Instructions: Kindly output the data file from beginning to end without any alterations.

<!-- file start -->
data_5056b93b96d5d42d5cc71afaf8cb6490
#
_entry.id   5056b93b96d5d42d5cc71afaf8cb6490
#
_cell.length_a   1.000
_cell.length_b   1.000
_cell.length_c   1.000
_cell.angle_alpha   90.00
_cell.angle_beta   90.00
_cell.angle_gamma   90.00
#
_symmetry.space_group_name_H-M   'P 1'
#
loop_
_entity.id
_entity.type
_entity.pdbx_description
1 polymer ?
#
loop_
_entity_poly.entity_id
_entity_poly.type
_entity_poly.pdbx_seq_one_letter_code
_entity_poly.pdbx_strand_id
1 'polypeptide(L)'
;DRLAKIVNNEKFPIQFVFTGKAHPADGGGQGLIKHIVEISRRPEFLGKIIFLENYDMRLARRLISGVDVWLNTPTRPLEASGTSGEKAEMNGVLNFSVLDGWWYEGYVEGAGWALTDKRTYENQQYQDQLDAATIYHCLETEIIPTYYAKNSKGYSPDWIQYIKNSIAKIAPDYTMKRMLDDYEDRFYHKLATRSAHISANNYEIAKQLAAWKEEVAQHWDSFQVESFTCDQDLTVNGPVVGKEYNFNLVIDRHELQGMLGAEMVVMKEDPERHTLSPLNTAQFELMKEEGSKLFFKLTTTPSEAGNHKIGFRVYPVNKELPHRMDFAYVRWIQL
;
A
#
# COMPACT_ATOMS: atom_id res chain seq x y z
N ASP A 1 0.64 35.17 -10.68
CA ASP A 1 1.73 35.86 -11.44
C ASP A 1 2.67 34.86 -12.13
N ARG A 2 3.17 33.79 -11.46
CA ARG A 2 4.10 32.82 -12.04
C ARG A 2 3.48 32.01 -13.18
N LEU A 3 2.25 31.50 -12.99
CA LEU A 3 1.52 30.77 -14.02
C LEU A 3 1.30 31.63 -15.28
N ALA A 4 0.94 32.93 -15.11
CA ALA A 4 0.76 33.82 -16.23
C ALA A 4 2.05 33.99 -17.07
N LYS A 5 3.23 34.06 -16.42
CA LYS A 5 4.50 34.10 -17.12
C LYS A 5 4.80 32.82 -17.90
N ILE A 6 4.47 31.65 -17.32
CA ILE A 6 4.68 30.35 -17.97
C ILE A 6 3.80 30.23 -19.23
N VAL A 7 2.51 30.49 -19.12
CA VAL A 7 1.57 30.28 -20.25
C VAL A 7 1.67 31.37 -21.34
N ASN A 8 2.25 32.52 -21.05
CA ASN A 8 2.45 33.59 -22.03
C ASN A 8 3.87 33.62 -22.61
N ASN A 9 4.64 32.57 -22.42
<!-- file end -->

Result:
data_5056b93b96d5d42d5cc71afaf8cb6490
#
_entry.id   5056b93b96d5d42d5cc71afaf8cb6490
#
_cell.length_a   1.000
_cell.length_b   1.000
_cell.length_c   1.000
_cell.angle_alpha   90.00
_cell.angle_beta   90.00
_cell.angle_gamma   90.00
#
_symmetry.space_group_name_H-M   'P 1'
#
loop_
_entity.id
_entity.type
_entity.pdbx_description
1 polymer ?
#
loop_
_entity_poly.entity_id
_entity_poly.type
_entity_poly.pdbx_seq_one_letter_code
_entity_poly.pdbx_strand_id
1 'polypeptide(L)'
;DRLAKIVNNEKFPIQFVFTGKAHPADGGGQGLIKHIVEISRRPEFLGKIIFLENYDMRLARRLISGVDVWLNTPTRPLEASGTSGEKAEMNGVLNFSVLDGWWYEGYVEGAGWALTDKRTYENQQYQDQLDAATIYHCLETEIIPTYYAKNSKGYSPDWIQYIKNSIAKIAPDYTMKRMLDDYEDRFYHKLATRSAHISANNYEIAKQLAAWKEEVAQHWDSFQVESFTCDQDLTVNGPVVGKEYNFNLVIDRHELQGMLGAEMVVMKEDPERHTLSPLNTAQFELMKEEGSKLFFKLTTTPSEAGNHKIGFRVYPVNKELPHRMDFAYVRWIQL
;
A
#
# COMPACT_ATOMS: atom_id res chain seq x y z
N ASP A 1 0.64 35.17 -10.68
CA ASP A 1 1.73 35.86 -11.44
C ASP A 1 2.67 34.86 -12.13
N ARG A 2 3.17 33.79 -11.46
CA ARG A 2 4.10 32.82 -12.04
C ARG A 2 3.48 32.01 -13.18
N LEU A 3 2.25 31.50 -12.99
CA LEU A 3 1.52 30.77 -14.02
C LEU A 3 1.30 31.63 -15.28
N ALA A 4 0.94 32.93 -15.11
CA ALA A 4 0.76 33.82 -16.23
C ALA A 4 2.05 33.99 -17.07
N LYS A 5 3.23 34.06 -16.42
CA LYS A 5 4.50 34.10 -17.12
C LYS A 5 4.80 32.82 -17.90
N ILE A 6 4.47 31.65 -17.32
CA ILE A 6 4.68 30.35 -17.97
C ILE A 6 3.80 30.23 -19.23
N VAL A 7 2.51 30.49 -19.12
CA VAL A 7 1.57 30.28 -20.25
C VAL A 7 1.67 31.37 -21.34
N ASN A 8 2.25 32.52 -21.05
CA ASN A 8 2.45 33.59 -22.03
C ASN A 8 3.87 33.62 -22.61
N ASN A 9 4.64 32.57 -22.42